During times like the coronavirus pandemic, pastors need pastoring as much as members.
Shepherds spend considerable time tending their flocks. Pastors are similar. Church members commonly call pastors “shepherds,” and pastors describe a congregation as their flock. Shepherding a church congregation requires much time and attention. Beyond the visible work of preaching and leading worship services, other shepherding activities abound. Pastors visit members’ homes; visit sick and hurting people; contact visitors; conduct pastoral counseling; study for preaching and teaching; and handle church administrative matters. Depending on church size, that last item sometimes includes mowing the church’s lawn, cleaning toilets, shopping for the church’s kitchen and more.
During the COVID-19 pandemic, the rules changed. Unacceptable methods of conducting church suddenly became normal. Pastors adapted. Most of them had settled into ministry routines with church families that matched their personalities and gifts. COVID-19 interrupted that harmony.
Changing circumstances and mass gathering rules pushed pastors out of their comfort zones. Introvert pastors had to start interacting in new ways. Extrovert pastors suddenly lost their interactive opportunities. Non-technical pastors plunged into the realm of Facebook, YouTube, Vimeo, Zoom, Skype, Google Hangouts, and Microsoft Teams. Social media became essential, not optional.
At the same time, many pastors also lost the advantage of volunteer helpers. Church members asked pastors, “What now?” But, pastors also wanted to know, “What now?” They watched a virus trample their ordinary ideas of “doing church.”
Church leaders scrambled for new ideas, new knowledge and new skills. Pastors pressed themselves into rhythms and strategies that they never knew existed and into others that they had intentionally ignored. They struggled to hold onto their theology and religious identity. Many of their typical practices disappeared. They struggled to appear enthusiastic and positive while they felt anxious inside.
Pastors and God’s people navigated the new obstacles and altered ministries. While preachers preached from lecterns in parking lots, members and guests honked car horns in response. Other preachers stood stalwart behind their pulpits in the sanctuary. However, they faced empty pews and a cellphone on a tripod a few feet in front of them. The phone broadcasted them to members via Facebook Live. While preachers found new ways to ply their trade, God worked. Church members showered livestreams with reaction emoticons.
Members stayed faithful. Everyone prayed. Some churches began to see new people appear. People asked how to become Christians. Some wanted to be baptized and join the church. Though baptisms waited, God’s people celebrated God’s work.
Governments began talking about “reopening.” But, reopening did not mean returning to “normal.” New rules and restrictions erased any chance of the old “normal” reappearing. Churches who are reopening have differently adjusted how they use buildings for worship services. “Normal” remains elusive. The new adaptations bring a fresh wave of stress to pastors and church leaders.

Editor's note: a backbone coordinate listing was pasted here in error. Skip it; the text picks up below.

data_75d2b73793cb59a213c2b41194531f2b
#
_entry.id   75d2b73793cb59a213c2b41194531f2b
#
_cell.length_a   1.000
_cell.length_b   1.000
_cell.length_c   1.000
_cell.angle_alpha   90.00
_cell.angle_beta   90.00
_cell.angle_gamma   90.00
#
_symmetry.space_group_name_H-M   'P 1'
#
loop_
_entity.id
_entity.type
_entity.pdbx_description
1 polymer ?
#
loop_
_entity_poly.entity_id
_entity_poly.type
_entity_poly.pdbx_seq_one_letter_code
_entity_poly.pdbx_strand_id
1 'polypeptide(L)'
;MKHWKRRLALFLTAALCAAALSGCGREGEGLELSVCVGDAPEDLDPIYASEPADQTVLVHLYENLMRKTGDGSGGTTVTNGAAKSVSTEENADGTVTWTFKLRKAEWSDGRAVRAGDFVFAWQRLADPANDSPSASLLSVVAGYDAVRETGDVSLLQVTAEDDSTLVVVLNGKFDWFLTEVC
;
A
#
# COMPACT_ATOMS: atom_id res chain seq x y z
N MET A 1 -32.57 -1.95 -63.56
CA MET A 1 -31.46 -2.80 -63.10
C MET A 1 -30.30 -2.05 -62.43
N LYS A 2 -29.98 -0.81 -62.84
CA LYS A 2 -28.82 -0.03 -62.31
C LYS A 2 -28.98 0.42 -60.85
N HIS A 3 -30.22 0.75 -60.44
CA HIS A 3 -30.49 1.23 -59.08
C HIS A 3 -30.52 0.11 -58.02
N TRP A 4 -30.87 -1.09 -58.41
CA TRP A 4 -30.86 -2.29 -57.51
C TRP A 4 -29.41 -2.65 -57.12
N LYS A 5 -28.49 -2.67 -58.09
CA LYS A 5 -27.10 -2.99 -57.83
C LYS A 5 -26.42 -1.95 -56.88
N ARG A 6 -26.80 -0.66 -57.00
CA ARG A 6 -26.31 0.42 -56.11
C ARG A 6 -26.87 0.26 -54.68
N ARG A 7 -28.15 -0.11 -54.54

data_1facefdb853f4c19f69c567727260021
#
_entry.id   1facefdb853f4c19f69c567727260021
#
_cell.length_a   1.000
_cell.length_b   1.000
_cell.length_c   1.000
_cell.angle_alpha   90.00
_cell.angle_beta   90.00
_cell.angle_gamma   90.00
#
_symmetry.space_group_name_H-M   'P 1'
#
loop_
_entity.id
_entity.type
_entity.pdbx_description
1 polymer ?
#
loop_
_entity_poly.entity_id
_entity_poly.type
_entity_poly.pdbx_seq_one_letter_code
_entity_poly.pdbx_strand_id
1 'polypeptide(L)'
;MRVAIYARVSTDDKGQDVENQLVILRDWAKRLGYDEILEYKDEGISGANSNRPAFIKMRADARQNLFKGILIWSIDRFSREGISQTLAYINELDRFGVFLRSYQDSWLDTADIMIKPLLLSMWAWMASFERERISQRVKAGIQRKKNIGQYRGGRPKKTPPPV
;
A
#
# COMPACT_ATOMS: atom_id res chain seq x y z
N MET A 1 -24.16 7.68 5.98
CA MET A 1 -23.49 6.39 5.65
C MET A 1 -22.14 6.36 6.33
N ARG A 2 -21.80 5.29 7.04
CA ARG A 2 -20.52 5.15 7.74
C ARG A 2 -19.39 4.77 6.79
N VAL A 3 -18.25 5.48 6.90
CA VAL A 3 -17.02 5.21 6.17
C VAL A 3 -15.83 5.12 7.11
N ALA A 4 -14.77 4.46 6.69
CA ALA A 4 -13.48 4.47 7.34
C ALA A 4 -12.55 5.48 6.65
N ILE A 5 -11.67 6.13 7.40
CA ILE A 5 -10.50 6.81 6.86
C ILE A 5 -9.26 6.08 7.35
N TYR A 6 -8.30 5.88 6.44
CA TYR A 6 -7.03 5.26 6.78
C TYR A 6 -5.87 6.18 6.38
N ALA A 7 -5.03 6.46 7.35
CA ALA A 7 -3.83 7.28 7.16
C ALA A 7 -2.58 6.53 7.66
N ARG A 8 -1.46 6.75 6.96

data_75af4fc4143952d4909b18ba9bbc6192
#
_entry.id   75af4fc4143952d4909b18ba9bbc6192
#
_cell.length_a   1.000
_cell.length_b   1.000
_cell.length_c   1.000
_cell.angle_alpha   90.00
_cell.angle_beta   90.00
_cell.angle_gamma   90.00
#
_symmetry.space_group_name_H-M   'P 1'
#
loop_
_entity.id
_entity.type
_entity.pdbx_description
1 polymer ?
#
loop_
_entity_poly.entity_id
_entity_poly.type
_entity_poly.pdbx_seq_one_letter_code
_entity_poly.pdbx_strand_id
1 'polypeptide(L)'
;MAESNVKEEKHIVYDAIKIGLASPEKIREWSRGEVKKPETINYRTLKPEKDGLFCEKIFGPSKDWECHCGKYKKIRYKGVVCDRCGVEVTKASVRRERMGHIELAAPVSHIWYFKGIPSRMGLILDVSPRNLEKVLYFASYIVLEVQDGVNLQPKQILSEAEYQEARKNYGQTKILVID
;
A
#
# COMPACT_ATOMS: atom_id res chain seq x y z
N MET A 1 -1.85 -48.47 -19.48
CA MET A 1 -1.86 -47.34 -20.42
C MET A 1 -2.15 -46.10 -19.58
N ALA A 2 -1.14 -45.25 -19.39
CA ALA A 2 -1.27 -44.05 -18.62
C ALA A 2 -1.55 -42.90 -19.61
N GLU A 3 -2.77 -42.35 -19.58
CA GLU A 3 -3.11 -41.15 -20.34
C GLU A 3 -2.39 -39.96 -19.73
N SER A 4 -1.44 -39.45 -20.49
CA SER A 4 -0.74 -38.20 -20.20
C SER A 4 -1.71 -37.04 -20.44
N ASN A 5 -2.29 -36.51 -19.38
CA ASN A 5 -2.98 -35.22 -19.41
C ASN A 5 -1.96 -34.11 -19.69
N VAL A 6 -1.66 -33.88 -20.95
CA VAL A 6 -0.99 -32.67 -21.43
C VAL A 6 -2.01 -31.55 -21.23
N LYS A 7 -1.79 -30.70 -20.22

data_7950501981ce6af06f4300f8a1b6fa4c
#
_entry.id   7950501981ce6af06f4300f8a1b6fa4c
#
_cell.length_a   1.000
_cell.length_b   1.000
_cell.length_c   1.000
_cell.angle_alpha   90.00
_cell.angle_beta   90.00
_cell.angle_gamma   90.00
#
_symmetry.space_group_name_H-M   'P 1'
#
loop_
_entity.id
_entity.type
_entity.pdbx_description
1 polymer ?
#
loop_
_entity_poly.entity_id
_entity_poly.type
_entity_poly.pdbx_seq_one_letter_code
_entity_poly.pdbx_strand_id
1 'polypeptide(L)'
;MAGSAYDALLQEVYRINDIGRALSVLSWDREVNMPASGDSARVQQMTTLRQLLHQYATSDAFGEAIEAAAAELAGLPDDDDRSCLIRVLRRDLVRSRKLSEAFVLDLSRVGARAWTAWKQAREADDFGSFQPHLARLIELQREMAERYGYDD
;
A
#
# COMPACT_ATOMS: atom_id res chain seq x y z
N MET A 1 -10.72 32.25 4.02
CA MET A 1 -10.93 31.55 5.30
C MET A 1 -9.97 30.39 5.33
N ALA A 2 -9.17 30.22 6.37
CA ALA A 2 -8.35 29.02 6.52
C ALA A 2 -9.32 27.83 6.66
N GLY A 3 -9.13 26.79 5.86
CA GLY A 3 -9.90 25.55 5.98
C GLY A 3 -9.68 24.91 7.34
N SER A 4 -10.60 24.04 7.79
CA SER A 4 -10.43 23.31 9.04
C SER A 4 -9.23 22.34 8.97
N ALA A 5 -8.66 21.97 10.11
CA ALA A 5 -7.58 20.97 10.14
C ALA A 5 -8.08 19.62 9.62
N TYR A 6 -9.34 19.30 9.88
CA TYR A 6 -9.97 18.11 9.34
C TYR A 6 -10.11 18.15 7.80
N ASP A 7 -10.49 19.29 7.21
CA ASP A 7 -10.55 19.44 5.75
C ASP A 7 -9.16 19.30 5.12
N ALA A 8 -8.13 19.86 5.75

I have admired pastors. I wish I could watch them all. Some of them, in tiny churches, have suffered because their church had to stop meeting. They have resorted to phone calls and drive-by visits, if possible. That change is stressful.
Some larger church pastors have embraced social media and online video presence. They have turned every ministry possible into an online ministry. They labor tirelessly to produce content - much more than they previously prepared. That change is stressful.
Great men of God have been under tremendous pressure. They need pastoring, too; and, they need a break. I have heard no pastor say, “Wow, what a relief this pandemic has been for me.” Instead, they say, “I need a break.”
They have worried so much about so many people. They need their congregations to worry about them. Church members need to protect their pastor for the future by granting them rest during the present. For a pastor, a “break” means a respite from planning, from preparing, from caring and from worrying.
Laymen who are not preachers can preach one or two sermons. Members can plan and call one another for a couple of weeks. Members can let their pastors know reassembling at the church building can wait if it will relieve pressure.
Even during COVID-19 times, churches can still collect a special offering for their pastor to say, “Thank you.” Though coronavirus nixes sending cards, church members could plan a particular evening to drive by their pastor’s home, honk, holler and wave posters with messages of gratitude. Invite the local newspaper to send a reporter and photographer to capture the spectacle. Whatever will help your pastor, plan and do it - soon. It is time to tend the shepherds.
I have a message for pastors: Thanks for all you have done. Your actions during these times have mattered to people. The reality that you worry about church members honors God. God is watching your labors when no one else can see. He knows.
Thanks for calling. Thanks for driving by. Thanks for being creative. Thanks for doing new things. Thanks for your extra time. Thanks for learning. Thanks for caring. Thanks for preserving the essence of our church. Thanks for helping us to see that going to church never meant going to a building.
Thanks for wanting to be with us, even though it is impossible. Thanks for helping us value one another. Thanks for keeping on going when no one showed up on Sunday. Thanks for being there. What you have done is extraordinary.
Pastor, I hope that you will soon be able to say to your church, “Thanks for caring for me.” Churches, this is the time: Tend the shepherds.